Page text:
But sometimes, in capable hands, they reflect truly: meaning of course not that they portray the world truly, as it truly is, if we could ever get two people in the same room to agree on their experience of that room, but exactly by dint of being reflections cast from lights inside, and so like a dream is always true even as it is essentially unreal, or like the old tribal ceremonies around the world were from an outside perspective merely the primitive imitation of a scene from familiar life, but from inside the dance allowed the participant, exactly by the token of his willing submission in the shared soul, to sink himself in the level behind the familiar narrative and there purify himself with just the images; in just the same way film can penetrate beneath the dream or ceremony, by substituting for it, and purify with a glimpse of how images, life itself, are stirred into being.

It is a real joy to be able to watch these films; what they offer is akin to the experience of ecstacy, introspection from outside the self. But first we have to invest ourselves in them, and the film needs to operate from the center. What we get in turn is not just the image, this is important, but an image we understand is being mirrored, this is the perspective we're missing in real life. So not an aesthetic, but a way of seeing.

Look here. The story revolves around a small village at the foot of a mountain. Every fullmoon mysterious lights glint from the top and the men climb the rock to discover. Every time they fall from it - and are symbolically embodied inside the rock as small statues. But there's a woman in all this, an outcast, a pariah exactly because she can freely venture where they can't, who knows the secret pathway.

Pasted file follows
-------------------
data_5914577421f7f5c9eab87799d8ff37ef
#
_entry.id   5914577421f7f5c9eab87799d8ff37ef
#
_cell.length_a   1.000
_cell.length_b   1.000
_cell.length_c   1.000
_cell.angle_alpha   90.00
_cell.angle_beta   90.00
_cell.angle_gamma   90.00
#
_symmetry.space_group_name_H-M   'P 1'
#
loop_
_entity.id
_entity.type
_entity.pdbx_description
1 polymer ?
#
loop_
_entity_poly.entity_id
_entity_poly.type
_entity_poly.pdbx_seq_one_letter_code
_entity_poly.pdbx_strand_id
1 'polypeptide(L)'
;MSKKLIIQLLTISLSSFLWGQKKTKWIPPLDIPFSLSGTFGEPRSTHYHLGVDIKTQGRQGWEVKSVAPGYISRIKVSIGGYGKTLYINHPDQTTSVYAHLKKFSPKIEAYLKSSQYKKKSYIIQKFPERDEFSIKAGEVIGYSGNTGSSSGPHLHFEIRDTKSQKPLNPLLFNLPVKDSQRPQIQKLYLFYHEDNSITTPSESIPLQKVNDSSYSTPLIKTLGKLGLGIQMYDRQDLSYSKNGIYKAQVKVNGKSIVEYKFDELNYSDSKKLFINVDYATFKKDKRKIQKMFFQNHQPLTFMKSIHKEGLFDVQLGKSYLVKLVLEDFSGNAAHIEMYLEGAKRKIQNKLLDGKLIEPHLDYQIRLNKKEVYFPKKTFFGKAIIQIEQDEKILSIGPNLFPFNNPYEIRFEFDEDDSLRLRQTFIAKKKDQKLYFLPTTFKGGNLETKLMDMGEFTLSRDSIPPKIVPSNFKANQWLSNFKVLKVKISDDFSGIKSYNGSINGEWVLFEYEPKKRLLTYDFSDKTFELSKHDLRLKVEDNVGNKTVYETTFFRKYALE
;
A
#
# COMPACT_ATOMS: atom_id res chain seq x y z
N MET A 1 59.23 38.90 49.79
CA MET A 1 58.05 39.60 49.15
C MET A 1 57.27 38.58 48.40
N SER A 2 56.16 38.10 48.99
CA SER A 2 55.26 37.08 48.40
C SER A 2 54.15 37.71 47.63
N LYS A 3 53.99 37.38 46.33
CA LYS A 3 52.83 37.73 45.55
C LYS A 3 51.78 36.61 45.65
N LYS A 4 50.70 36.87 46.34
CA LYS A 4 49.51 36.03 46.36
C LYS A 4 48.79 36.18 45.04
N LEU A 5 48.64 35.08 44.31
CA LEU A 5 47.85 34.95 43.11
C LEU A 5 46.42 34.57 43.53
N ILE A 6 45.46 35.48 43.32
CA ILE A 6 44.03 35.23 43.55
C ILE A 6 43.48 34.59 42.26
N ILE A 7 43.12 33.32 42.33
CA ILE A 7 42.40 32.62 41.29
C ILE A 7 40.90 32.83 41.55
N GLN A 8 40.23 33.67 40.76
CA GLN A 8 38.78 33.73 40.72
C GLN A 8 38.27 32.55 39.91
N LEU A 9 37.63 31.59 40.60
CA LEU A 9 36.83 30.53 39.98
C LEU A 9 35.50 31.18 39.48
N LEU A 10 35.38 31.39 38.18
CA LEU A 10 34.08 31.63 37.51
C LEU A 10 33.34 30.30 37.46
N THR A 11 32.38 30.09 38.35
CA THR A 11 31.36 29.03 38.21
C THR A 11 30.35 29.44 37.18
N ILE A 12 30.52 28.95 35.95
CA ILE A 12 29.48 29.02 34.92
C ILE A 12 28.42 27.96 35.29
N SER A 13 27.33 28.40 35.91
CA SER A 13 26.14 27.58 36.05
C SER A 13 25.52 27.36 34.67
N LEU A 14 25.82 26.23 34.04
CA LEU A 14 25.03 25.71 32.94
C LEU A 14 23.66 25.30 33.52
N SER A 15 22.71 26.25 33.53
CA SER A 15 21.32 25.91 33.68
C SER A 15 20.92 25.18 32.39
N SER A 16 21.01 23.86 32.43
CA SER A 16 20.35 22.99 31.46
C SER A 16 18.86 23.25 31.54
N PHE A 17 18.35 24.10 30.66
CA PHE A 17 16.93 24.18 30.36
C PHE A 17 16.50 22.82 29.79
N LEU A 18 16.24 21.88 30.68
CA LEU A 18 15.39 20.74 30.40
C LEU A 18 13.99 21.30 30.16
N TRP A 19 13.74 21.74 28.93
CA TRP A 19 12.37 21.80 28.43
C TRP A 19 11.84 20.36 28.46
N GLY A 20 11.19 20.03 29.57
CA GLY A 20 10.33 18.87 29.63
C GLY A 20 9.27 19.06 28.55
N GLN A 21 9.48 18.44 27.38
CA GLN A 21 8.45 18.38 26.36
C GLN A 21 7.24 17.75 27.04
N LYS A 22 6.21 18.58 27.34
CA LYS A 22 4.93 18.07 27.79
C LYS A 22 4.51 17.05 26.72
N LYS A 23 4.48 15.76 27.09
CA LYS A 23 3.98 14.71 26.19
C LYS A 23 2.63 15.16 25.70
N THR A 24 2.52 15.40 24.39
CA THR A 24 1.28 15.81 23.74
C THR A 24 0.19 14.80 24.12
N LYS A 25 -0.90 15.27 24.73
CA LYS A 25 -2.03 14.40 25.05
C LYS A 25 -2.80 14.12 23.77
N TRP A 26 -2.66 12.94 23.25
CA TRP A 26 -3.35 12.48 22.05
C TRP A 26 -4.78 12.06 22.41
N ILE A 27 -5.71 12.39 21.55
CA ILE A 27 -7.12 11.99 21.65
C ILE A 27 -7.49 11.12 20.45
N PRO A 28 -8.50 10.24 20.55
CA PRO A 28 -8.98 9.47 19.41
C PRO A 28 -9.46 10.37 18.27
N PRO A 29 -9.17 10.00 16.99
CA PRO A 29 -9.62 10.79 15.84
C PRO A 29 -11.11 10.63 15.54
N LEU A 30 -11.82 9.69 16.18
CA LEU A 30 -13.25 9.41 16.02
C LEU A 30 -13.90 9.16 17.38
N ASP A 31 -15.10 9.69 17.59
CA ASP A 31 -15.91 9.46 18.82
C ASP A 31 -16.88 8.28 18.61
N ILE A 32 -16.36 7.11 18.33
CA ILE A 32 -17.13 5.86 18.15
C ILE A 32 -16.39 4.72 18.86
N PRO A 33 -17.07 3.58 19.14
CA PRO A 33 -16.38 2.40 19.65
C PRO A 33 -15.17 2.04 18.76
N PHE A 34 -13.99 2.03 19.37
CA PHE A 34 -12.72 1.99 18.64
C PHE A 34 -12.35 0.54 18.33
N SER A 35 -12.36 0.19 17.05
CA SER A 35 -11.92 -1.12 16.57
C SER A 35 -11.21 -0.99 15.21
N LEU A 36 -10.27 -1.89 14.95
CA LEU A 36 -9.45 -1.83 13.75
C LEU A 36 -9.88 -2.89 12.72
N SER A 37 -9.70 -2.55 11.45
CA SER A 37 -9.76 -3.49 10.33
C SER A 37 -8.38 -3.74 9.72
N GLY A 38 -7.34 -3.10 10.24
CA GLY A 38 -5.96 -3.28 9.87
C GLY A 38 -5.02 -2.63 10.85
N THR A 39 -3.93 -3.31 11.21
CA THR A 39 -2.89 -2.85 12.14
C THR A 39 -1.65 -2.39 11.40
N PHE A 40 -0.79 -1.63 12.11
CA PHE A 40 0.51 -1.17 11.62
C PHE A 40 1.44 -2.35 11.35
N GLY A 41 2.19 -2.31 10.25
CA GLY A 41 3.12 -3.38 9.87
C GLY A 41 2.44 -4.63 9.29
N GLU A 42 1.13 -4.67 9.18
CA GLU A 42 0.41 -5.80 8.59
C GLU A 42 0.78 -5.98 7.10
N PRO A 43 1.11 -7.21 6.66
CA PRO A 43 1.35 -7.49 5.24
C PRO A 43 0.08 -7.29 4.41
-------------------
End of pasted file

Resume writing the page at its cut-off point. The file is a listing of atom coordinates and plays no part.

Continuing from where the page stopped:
The mystery is of course simple, as the man who climbs her soul to discover in turn comes to know; crystals that reflect that same moonlight seen from below.

So the source of so much allure and sacrifice was merely the reflected light from the real thing that was plainly visible above their heads the whole time; and which they shied away from in fear as an evil portent of their own impotence and disaster. Oh, eventually they're allowed to get their hands on the coveted treasure, which now as well as before reflects truly upon them.

But the woman, Leni Riefenstahl, casts a longer shadow in all of this, whose soul the treasure is snatched from to satisfy the social good. She illuminates deeper for this - twice herself in the film, as both actress and filmmaker - because we know now that she was surrounding herself with real darkness at the time. Of course it was never a social good her treasures gave voice to, but rather something that just had to be deemed so because society collectively pulled that way.

Too many words. You just have to see how she arrays herself in this. Her face when she discovers the crystals plucked from her cave, a mask of so much anguish and heartbreak, and then imagine how many real nights she must have spent huddled behind that mask for the rest of her life following WWII.

Of course for her, the character, it was always the beauty of the thing that stirred the heart. But not a beauty such as you appreciate in an art gallery or read from a book. Beauty that makes the body stir from sleep and by some intuitive pull is drawn to climb the steep rock - and the discovery of the path, no doubt, was also intuitive - for a fleeting glimpse of what?

But of course emptiness in full bloom. Wonderful bloom.

I suggest you see this with the sound muted - it's poorly integrated inside the film - and music of your choice like you would watch a silent. It's a magical film of interior landscapes.